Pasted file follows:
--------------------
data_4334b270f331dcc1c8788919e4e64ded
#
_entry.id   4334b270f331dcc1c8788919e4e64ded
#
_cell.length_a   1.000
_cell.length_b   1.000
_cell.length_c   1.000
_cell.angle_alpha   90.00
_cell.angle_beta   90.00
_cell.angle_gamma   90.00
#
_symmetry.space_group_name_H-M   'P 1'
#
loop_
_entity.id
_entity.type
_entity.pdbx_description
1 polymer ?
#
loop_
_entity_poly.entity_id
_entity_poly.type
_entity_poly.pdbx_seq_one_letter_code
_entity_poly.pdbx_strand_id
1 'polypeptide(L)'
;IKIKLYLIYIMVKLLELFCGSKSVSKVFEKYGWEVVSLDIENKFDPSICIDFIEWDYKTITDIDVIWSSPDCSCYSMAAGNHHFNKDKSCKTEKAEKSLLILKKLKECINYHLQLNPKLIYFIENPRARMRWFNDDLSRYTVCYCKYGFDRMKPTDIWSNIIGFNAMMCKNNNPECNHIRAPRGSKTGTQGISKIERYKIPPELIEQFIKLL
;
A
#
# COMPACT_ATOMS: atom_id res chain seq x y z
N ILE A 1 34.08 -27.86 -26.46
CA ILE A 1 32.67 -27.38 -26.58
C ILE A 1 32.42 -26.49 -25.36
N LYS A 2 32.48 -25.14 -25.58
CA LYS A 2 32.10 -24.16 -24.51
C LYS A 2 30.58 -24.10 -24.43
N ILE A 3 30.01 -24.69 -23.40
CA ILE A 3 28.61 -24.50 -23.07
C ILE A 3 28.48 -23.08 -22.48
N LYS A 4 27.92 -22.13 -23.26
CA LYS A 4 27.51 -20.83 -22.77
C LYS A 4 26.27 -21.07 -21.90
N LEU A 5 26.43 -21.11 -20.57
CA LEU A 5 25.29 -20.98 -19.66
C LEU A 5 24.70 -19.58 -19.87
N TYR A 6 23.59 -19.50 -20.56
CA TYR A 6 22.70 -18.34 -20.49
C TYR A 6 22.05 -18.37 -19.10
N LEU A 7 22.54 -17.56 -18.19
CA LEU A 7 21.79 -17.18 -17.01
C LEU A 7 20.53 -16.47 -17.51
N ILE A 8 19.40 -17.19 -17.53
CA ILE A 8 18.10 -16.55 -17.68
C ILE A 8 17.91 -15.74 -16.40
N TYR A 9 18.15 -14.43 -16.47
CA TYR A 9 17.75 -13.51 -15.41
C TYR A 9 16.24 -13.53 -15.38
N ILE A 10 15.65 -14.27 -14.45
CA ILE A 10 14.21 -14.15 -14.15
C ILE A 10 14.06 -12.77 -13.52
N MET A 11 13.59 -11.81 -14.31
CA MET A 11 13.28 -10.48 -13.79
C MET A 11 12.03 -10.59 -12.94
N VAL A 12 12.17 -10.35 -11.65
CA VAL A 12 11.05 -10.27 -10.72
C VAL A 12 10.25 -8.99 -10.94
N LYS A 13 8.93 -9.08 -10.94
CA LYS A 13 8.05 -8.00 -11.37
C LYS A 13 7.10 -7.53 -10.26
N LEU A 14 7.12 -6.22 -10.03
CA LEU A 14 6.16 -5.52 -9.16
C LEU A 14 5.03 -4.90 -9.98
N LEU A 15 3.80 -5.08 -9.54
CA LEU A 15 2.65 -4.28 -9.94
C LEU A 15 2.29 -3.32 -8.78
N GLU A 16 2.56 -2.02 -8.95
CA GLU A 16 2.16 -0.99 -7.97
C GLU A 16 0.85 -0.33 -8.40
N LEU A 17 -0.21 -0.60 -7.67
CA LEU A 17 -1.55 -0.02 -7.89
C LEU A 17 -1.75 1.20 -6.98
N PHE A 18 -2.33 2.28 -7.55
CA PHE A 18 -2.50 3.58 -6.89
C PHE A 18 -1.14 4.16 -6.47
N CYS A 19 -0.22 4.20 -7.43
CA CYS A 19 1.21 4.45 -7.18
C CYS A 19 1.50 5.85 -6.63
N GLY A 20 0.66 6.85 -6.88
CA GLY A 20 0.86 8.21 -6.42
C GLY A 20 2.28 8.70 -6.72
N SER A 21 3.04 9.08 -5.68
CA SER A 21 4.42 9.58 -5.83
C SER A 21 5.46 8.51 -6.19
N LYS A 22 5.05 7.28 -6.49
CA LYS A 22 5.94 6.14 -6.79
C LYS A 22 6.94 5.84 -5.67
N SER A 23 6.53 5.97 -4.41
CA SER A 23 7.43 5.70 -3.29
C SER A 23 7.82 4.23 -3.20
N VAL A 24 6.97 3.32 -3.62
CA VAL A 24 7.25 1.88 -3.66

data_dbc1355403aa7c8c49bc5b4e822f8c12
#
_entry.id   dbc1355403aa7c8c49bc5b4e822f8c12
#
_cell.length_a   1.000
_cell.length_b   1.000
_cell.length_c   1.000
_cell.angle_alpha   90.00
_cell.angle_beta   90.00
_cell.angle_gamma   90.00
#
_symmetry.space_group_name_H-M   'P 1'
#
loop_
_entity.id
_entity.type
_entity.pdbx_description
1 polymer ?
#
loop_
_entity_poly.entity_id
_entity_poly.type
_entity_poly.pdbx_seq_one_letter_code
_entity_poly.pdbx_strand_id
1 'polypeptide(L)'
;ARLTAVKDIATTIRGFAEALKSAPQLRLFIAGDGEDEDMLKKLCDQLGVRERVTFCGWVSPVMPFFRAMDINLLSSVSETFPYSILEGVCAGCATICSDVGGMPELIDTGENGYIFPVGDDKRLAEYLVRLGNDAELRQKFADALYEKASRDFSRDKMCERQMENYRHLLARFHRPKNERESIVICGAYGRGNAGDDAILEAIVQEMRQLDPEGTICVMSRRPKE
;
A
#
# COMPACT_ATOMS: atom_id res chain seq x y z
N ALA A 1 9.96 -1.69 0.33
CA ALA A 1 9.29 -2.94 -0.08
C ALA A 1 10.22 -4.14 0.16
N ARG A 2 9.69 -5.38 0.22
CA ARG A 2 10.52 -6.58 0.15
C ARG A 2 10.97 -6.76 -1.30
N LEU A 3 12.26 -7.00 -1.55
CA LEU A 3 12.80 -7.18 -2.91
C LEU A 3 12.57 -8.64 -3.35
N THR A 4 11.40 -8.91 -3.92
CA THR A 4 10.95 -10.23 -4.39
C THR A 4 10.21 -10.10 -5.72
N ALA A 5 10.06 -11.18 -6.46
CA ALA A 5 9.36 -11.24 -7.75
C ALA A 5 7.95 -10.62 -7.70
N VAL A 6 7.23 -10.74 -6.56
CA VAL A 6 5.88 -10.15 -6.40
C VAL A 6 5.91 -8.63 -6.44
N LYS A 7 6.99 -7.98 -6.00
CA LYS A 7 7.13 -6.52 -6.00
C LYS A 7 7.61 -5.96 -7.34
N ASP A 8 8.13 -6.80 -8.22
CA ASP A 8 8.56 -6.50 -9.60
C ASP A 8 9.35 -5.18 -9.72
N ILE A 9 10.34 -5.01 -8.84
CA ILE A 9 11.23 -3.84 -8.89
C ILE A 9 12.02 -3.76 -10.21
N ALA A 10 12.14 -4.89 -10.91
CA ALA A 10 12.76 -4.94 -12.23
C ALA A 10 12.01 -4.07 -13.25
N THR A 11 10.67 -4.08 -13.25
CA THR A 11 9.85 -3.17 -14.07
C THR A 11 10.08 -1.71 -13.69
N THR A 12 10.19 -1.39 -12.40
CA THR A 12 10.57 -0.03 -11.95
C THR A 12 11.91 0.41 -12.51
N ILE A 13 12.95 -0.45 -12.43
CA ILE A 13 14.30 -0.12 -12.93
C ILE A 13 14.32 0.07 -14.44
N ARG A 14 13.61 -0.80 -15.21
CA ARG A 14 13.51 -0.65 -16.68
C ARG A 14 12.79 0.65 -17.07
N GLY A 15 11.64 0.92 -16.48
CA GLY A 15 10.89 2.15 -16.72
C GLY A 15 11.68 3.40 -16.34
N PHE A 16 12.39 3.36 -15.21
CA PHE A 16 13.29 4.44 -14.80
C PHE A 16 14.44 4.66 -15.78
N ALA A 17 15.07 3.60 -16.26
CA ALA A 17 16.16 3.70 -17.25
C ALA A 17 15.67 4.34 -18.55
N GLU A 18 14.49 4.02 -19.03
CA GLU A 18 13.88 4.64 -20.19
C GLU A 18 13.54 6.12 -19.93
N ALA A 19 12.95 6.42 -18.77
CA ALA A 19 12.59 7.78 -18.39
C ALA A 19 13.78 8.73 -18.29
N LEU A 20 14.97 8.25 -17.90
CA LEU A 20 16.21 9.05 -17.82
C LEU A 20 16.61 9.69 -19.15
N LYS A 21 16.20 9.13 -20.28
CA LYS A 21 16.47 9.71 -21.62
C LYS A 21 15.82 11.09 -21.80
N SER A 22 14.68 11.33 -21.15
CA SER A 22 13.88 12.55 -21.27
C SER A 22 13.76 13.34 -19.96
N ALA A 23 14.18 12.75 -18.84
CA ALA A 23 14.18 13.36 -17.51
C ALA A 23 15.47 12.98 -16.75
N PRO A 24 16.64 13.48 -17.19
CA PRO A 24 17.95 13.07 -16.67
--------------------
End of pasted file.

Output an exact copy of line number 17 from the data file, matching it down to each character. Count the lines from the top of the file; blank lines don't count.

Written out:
_entity.pdbx_description